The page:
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Patient acceptable symptom state in scleroderma: results from the tocilizumab compared with placebo trial in active diffuse cutaneous systemic sclerosis

Arnold, MB; Khanna, D; Denton, CP; van Laar, JM; Frech, TM; Anderson, ME; Baron, M; ... Pope, JE; + view all (2018) Patient acceptable symptom state in scleroderma: results from the tocilizumab compared with placebo trial in active diffuse cutaneous systemic sclerosis. Rheumatology , 57 (1) pp. 152-157. 10.1093/rheumatology/kex396. Green open access

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Abstract

OBJECTIVES: Patient acceptable symptom state (PASS) as an absolute state of well-being has shown promise as an outcome measure in many rheumatologic conditions. We aimed to assess whether PASS may be effective in active diffuse cutaneous SSc differentiating active from placebo. METHODS: Data from the phase 2 Safety and Efficacy of Subcutaneous Tocilizumab in Adults with Systemic Sclerosis (faSScinate) trial were used, which compared tocilizumab (TCZ) vs placebo over 48 weeks followed by an open-label TCZ period to 96 weeks. Three different types of PASS questions were evaluated at weeks 8, 24, 48 and 96, including if a current state would be acceptable over time as a yes vs no response and Likert scales about how acceptable a current state is if remaining over time. Additional outcomes assessed included modified Rodnan skin score, HAQ disability index (HAQ-DI), physician and patient global assessments on a visual analogue scale, CRP and ESR. RESULTS: The placebo group consisted of 44 patients and the TCZ group had 43 patients. At baseline, 33% achieved a PASS for all three PASS questions, with the proportion increasing to 69, 71 and 78%, respectively, at 96 weeks. Changes in PASS scores showed a moderately negative correlation with HAQ-DI and patient and physician global assessments visual analogue scales, which indicates expected improvements as PASS improved. The PASS question, 'Considering all of the ways your scleroderma has affected you, how acceptable would you rate your level of symptoms?' showed significant correlations with patient-reported outcomes and differentiating placebo vs TCZ at 48 weeks (P = 0.023). Conclusion: PASS may be used as a patient-centred outcome in SSc, especially as a 7-point Likert scale. Further validation is required to determine the utility as an outcome measure in trials and clinical practice.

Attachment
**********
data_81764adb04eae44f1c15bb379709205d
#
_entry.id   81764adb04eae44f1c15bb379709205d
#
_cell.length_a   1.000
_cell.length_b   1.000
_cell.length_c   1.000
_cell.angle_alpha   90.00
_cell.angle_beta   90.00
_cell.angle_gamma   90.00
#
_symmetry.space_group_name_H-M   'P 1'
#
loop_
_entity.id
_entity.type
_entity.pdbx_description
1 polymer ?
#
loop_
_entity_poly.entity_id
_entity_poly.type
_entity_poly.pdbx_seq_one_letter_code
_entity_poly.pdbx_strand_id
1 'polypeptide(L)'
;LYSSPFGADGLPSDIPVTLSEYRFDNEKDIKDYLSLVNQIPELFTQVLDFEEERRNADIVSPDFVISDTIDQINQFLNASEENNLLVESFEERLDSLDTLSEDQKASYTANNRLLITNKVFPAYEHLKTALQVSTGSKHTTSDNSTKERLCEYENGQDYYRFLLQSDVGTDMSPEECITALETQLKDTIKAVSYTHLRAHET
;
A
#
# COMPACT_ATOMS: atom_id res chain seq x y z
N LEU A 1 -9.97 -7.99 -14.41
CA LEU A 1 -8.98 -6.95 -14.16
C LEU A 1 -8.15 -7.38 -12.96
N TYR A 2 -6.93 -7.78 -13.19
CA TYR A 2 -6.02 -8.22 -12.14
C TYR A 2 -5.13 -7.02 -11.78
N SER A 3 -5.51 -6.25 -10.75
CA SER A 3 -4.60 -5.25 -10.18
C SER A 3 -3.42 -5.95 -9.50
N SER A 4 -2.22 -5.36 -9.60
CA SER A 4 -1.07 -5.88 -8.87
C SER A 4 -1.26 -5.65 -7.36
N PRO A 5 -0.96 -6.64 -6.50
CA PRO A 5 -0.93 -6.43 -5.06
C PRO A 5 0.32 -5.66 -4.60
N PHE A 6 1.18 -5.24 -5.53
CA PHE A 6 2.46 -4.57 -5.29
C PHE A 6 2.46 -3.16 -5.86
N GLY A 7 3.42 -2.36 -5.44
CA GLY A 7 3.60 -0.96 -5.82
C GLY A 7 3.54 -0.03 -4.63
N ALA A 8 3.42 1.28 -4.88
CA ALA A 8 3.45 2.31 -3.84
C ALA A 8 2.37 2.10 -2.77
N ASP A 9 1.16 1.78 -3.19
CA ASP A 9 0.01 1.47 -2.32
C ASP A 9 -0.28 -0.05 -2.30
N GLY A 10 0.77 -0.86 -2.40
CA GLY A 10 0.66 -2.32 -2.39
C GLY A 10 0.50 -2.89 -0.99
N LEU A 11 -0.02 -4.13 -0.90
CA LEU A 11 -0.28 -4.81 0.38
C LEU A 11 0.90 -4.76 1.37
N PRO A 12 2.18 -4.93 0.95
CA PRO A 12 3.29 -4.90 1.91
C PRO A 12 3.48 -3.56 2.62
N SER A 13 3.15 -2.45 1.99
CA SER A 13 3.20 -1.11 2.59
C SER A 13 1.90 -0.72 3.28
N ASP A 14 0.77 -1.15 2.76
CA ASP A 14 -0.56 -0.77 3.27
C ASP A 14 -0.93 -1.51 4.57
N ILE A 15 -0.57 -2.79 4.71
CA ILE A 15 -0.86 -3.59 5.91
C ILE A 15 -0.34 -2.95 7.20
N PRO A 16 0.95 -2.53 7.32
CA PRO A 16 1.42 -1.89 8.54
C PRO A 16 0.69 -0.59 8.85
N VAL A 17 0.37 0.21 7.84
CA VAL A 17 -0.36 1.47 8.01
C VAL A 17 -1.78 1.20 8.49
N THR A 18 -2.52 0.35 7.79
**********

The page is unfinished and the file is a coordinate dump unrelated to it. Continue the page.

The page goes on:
Type: Article
Title: Patient acceptable symptom state in scleroderma: results from the tocilizumab compared with placebo trial in active diffuse cutaneous systemic sclerosis
Location: England
Open access status: An open access version is available from UCL Discovery
DOI: 10.1093/rheumatology/kex396
Publisher version: https://doi.org/10.1093/rheumatology/kex396
Language: English
Additional information: This version is the author accepted manuscript. For information on re-use, please refer to the publisher’s terms and conditions.
Keywords: PASS, diffuse systemic sclerosis, outcome measure, patient acceptable symptom state, patient-reported outcomes, scleroderma, systemic sclerosis, tocilizumab
UCL classification: UCL
UCL > Provost and Vice Provost Offices > School of Life and Medical Sciences
UCL > Provost and Vice Provost Offices > School of Life and Medical Sciences > Faculty of Medical Sciences
UCL > Provost and Vice Provost Offices > School of Life and Medical Sciences > Faculty of Medical Sciences > Div of Medicine
UCL > Provost and Vice Provost Offices > School of Life and Medical Sciences > Faculty of Medical Sciences > Div of Medicine > Inflammation
URI: https://discovery.ucl.ac.uk/id/eprint/10037969
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